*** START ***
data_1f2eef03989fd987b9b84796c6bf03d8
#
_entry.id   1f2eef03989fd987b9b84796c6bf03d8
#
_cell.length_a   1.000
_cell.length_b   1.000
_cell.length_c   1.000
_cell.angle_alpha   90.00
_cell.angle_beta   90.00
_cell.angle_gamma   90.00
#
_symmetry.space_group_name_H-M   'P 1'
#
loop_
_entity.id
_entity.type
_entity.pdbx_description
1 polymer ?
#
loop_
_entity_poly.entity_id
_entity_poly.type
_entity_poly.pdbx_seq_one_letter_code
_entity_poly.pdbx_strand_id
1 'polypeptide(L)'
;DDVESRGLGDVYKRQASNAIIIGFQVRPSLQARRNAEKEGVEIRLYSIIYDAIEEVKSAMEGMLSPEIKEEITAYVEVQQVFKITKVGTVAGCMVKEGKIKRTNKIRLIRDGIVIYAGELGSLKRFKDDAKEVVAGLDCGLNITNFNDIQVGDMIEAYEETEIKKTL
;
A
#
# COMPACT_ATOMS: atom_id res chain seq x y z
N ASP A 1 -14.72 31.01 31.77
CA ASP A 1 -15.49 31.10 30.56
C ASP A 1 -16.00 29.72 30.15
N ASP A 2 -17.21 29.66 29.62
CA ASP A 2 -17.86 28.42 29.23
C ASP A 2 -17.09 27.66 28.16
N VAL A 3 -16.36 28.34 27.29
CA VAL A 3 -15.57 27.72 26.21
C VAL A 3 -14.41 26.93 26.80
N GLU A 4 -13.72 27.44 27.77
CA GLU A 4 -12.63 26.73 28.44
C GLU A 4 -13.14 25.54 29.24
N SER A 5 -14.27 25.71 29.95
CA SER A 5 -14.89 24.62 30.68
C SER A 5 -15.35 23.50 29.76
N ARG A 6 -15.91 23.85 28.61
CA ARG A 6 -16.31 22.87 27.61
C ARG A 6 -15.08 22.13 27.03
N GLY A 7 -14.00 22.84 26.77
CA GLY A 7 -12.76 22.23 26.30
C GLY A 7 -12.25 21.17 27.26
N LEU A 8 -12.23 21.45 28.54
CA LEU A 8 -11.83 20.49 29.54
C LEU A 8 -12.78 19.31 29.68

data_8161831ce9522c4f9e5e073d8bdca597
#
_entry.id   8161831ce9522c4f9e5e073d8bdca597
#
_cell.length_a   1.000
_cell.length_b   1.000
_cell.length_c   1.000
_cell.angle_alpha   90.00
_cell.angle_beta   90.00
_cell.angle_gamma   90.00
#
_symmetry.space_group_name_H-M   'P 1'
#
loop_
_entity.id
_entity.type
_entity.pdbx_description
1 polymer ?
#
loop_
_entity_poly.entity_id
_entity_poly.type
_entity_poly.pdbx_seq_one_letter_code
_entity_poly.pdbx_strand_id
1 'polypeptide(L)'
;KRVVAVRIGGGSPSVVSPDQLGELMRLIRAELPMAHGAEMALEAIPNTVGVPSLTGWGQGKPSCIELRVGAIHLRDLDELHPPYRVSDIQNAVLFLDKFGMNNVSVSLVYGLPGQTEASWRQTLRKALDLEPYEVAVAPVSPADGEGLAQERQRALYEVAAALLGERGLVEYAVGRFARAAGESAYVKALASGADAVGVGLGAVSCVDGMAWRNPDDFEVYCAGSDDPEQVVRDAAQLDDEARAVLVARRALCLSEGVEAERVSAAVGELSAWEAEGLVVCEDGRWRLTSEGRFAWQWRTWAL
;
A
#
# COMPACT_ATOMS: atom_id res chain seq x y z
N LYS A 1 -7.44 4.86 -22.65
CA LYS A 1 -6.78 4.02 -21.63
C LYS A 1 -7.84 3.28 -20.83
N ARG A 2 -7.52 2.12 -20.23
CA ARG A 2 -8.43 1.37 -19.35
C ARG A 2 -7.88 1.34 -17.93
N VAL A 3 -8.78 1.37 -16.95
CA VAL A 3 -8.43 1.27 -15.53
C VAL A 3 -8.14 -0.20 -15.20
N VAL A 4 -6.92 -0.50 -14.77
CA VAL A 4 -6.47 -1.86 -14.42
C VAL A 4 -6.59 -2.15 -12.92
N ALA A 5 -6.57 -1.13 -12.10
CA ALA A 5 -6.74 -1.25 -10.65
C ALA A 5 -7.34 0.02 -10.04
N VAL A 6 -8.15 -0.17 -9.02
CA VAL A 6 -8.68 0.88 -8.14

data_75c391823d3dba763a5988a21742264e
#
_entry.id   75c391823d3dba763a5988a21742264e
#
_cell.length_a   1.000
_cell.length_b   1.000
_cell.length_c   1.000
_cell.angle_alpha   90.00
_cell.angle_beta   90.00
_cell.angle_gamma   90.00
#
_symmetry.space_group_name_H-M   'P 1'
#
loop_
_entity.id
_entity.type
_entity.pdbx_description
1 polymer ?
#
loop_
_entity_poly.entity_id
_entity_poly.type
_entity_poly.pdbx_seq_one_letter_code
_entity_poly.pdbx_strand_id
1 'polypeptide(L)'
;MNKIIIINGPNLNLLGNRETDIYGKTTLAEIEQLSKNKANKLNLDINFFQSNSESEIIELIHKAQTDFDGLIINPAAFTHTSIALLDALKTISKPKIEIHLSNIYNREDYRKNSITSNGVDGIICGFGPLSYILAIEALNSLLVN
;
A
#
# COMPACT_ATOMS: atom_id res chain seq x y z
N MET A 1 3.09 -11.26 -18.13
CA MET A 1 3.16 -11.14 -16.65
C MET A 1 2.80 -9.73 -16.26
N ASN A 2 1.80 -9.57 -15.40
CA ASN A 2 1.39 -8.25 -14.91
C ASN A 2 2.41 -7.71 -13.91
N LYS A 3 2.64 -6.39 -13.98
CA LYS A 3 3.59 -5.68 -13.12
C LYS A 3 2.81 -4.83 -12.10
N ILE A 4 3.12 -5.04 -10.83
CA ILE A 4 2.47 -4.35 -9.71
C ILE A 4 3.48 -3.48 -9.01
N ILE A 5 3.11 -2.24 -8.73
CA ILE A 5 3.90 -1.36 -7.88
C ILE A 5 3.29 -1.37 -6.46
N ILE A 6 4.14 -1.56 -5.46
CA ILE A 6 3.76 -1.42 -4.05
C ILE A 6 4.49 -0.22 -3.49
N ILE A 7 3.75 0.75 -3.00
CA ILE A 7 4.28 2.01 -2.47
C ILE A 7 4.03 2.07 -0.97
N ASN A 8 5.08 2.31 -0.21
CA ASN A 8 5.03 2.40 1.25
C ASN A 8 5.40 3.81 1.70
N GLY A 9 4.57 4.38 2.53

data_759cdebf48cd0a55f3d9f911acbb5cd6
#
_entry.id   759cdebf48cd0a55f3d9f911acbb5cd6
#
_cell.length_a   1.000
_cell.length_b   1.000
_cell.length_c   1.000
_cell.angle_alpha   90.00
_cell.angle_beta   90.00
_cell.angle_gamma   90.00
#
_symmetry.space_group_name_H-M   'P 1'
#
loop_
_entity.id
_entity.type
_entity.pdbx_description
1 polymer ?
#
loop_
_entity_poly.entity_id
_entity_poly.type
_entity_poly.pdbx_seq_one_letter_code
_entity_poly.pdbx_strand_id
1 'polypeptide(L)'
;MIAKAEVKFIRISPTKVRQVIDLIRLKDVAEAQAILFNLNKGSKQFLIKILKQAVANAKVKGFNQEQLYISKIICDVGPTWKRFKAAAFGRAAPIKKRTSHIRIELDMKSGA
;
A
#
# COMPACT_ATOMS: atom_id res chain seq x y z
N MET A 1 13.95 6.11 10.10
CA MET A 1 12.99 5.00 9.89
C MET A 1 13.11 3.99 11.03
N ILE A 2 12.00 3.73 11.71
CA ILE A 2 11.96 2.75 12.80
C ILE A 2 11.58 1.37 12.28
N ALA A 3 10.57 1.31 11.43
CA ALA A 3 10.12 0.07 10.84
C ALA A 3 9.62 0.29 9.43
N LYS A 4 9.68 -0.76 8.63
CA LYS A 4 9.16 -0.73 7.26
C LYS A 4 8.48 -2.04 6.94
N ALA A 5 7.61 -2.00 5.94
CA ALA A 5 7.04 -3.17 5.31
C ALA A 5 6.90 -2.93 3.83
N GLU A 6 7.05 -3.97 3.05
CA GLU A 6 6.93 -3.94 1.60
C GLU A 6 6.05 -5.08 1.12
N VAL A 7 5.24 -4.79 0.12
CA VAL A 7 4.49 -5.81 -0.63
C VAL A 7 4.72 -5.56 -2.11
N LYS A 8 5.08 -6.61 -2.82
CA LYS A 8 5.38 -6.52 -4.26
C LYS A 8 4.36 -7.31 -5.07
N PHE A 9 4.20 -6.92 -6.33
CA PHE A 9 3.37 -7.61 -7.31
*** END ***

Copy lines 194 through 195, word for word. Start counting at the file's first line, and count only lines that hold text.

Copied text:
CA ALA A 3 10.12 0.07 10.84
C ALA A 3 9.62 0.29 9.43